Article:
When people who live less than stellar lives die, how are they remembered, or even celebrated?
"The Funereal Remembrance of Luke the Drifter," a play opening this weekend in the Twin Cities, aims to answer that question — in the unusual setting of a funeral home.
House of Mercy minister Russell Rathbun said one of the guiding principles at the St. Paul church is that nobody is all good or all bad. Rathbun likes to quote another preacher and novelist, Will Campbell.
"He said one time, 'Well we're all bastards but God loves us anyway,' " Rathbun said.
About a year ago, Rathbun started volunteering at the Bradshaw Funeral Home on St. Paul's east side. It needed ministers to conduct funerals for so-called 'John or Jane Does,' people who died with few family or friends. Often they had made bad decisions, or inflicted a lot of pain in their lives. They posed a ministerial challenge to Rathbun.
"How do you be honest about that, but then how do you also remember what beauty and goodness that he brought into people lives?" he said.
Rathbun took his cues from the sprinkling of mourners who would show up to pay their respects. In most cases, their only connection was their relationship with the deceased. Rathbun soon realized they weren't so interested in him putting some official religious stamp on the proceedings, but in sharing their own remembrances.
"As they begin to tell stories, you sort of begin to see a full life emerge," he said.
The mourners didn't brush over the hurt the deceased had caused, or the ways they had gone astray. That made their happier, more joyful memories all the more powerful and poignant.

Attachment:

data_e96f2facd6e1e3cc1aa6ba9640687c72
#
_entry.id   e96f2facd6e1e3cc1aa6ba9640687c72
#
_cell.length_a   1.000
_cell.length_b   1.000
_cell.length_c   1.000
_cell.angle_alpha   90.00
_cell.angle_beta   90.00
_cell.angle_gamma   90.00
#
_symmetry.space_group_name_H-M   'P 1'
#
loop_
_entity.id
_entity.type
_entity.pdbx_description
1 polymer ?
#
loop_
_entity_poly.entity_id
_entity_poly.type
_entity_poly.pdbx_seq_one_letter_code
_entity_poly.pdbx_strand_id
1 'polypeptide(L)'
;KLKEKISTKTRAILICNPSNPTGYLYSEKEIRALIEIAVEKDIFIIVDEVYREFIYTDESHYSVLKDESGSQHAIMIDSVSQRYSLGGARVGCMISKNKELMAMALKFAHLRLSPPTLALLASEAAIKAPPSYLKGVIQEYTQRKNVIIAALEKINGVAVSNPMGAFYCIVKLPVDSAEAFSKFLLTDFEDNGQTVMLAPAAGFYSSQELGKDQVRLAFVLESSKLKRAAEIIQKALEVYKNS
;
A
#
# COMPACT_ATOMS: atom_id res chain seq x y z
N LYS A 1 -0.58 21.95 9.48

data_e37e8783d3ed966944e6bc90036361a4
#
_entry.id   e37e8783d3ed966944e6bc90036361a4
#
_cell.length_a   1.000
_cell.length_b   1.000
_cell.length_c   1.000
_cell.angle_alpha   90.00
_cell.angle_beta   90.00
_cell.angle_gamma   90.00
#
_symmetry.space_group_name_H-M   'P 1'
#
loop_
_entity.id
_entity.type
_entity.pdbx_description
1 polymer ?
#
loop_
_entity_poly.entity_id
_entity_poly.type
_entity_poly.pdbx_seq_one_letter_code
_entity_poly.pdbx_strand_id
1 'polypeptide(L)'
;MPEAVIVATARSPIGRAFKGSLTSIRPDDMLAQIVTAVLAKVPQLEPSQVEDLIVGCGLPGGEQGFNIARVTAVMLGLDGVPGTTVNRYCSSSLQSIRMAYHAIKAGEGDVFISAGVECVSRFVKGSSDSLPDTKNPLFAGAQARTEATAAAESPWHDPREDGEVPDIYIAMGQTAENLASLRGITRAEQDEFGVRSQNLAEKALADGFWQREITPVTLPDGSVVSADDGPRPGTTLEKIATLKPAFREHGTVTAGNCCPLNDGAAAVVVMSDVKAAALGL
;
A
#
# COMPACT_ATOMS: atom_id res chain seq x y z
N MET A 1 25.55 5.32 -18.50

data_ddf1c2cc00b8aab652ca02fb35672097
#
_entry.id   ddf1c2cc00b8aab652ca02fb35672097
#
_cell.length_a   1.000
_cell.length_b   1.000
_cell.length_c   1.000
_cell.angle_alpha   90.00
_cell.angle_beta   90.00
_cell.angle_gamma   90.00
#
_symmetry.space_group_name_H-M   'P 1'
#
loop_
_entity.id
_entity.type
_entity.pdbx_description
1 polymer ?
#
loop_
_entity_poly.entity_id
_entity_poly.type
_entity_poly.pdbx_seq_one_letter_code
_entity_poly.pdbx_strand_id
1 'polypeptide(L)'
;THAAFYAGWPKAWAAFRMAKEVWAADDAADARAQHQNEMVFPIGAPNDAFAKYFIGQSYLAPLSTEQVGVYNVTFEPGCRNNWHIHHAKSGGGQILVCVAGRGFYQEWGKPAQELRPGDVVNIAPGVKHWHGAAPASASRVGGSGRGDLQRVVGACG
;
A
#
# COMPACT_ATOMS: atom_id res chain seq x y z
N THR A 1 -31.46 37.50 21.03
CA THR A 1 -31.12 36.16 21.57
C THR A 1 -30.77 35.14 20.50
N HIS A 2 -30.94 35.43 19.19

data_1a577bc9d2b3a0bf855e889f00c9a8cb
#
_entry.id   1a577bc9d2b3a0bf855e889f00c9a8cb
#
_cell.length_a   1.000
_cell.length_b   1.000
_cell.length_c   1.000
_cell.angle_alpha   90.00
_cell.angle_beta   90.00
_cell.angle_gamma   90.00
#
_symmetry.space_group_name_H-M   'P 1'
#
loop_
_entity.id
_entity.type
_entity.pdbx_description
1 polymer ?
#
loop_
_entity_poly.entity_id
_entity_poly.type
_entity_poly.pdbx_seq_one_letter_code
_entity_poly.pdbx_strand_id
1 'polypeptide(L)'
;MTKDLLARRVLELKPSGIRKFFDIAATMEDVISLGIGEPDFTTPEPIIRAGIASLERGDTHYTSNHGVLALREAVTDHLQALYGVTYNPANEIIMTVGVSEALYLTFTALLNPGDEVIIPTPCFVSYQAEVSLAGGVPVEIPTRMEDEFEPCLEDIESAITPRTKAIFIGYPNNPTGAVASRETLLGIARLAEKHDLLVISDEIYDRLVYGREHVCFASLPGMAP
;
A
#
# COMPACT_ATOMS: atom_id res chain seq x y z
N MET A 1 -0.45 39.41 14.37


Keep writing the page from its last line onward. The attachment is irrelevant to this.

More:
Rathbun, a published novelist himself, wanted to capture the experience in some way. He came up with the idea of staging a mock funeral for a character who epitomizes the House of Mercy Saturday night/Sunday morning duality, country star Hank Williams alter ego, "Luke the Drifter."
Rathbun said Hank Williams, as "Luke the Drifter," wrote and sang what's called "recitation" songs, highly moralistic tales in which Williams maybe sought redemption for his own sins.
"He kind of felt like he was the no-good womanizer, drinker, and he created this other character, an idealized version of himself," he said. "Luke, the drifting preacher."
In "The Funereal Remembrance of Luke the Drifter," the year is 1977. The actual location is the Bradshaw Funeral Home in St. Paul.
Russell Rathbun plays Connie, Luke's drinking buddy and best friend.
"Luke would be ... well, he'd be surprised," Rathbun said, portraying Connie. "But he'd be surprised and grateful. And I guess surprised and grateful is not a bad way to enter the next life."
During the play, Luke's music is performed live by a cast of local musicians. One by one, some of Luke's friends and acquaintances offer eulogies. They're played by volunteers who are given room to write out or improvise their tributes.
It's no accident "The Funereal Remembrance of Luke the Drifter" resembles some of the funerals Rathbun has led at the Bradshaw Funeral Home. How to mourn the death and celebrate the life of a troubled, wayward soul is never far from the surface. Rathbun thinks it might also serve as kind of a practice run for some audience members.
"A lot of people that I know haven't been to a lot of funerals and they haven't really thought that much about death but they're kind of starting to?" he said. "I thought 'What a great way for people to sort of experience a funeral, but with not a lot at stake.' "
Rathbun feels like he's gotten to know "Luke the Drifter" through the rehearsal process and he misses him. He's also become attached to the Bradshaw Funeral Home, but he'll have to say goodbye to it too. It's going to be torn down after the show closes.
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